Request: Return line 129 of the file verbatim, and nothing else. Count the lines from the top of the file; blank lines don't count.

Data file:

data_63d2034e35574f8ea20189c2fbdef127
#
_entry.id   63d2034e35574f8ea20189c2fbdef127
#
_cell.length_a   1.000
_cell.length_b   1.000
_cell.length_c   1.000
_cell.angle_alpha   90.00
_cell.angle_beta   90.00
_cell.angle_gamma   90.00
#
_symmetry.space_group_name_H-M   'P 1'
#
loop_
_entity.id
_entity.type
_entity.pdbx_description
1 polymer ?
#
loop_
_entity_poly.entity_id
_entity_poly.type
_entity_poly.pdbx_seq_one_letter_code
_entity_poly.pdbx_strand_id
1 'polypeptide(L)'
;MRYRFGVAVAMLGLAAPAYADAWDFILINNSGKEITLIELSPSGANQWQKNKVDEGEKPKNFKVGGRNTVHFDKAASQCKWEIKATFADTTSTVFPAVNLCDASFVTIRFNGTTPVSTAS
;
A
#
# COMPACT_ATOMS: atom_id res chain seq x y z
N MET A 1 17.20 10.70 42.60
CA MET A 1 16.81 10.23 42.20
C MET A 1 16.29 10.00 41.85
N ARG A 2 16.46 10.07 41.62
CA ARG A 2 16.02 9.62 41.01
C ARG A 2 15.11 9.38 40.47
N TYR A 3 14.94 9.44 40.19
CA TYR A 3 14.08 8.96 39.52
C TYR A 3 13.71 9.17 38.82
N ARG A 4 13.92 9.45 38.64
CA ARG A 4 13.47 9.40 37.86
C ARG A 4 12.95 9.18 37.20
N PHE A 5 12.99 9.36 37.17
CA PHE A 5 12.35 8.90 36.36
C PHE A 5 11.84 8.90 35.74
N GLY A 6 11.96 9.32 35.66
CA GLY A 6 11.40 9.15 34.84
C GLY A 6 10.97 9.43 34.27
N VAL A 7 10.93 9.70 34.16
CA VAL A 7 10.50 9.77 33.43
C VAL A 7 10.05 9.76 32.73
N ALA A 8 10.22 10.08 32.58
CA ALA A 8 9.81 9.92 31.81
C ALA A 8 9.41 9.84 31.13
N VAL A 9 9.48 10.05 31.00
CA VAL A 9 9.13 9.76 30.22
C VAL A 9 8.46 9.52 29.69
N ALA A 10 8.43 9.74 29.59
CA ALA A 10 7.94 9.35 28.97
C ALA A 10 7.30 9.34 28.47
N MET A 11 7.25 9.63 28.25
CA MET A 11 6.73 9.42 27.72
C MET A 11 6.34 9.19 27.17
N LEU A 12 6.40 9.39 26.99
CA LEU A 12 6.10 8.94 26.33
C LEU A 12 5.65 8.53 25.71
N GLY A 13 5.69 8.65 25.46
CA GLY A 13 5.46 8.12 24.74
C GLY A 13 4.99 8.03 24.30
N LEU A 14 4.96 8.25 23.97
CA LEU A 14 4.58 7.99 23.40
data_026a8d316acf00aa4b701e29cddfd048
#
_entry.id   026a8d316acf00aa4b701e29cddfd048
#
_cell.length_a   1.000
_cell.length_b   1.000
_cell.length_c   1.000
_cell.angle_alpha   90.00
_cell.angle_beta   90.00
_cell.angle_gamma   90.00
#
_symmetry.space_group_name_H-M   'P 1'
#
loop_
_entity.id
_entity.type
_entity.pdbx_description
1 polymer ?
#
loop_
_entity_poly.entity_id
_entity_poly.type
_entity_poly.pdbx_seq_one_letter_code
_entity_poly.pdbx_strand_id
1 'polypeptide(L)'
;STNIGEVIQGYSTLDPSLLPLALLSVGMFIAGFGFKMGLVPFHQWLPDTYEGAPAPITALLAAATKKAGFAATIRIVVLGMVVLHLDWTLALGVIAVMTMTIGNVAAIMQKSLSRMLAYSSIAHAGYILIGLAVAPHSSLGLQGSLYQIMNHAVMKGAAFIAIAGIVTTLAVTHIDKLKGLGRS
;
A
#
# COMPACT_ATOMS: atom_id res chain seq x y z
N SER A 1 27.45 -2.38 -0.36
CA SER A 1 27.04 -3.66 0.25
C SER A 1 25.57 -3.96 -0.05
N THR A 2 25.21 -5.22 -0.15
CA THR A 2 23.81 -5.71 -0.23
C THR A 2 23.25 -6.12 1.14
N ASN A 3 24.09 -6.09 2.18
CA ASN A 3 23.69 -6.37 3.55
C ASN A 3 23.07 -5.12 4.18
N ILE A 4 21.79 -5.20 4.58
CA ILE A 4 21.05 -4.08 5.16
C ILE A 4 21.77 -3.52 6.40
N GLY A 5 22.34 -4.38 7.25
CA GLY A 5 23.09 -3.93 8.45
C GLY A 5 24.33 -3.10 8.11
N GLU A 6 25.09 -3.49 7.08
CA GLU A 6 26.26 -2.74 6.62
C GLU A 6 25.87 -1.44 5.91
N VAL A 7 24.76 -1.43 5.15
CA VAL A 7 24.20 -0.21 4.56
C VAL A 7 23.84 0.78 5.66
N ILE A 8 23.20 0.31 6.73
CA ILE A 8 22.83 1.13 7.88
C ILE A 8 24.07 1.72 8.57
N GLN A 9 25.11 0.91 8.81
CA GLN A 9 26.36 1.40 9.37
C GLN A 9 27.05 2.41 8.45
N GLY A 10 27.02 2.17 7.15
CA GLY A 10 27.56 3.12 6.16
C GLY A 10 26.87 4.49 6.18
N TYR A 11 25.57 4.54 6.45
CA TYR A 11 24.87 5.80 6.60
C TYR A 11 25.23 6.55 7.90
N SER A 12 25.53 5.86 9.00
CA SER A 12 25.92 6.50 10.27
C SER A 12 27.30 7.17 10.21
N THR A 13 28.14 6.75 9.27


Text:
N GLY A 10 27.02 2.17 7.15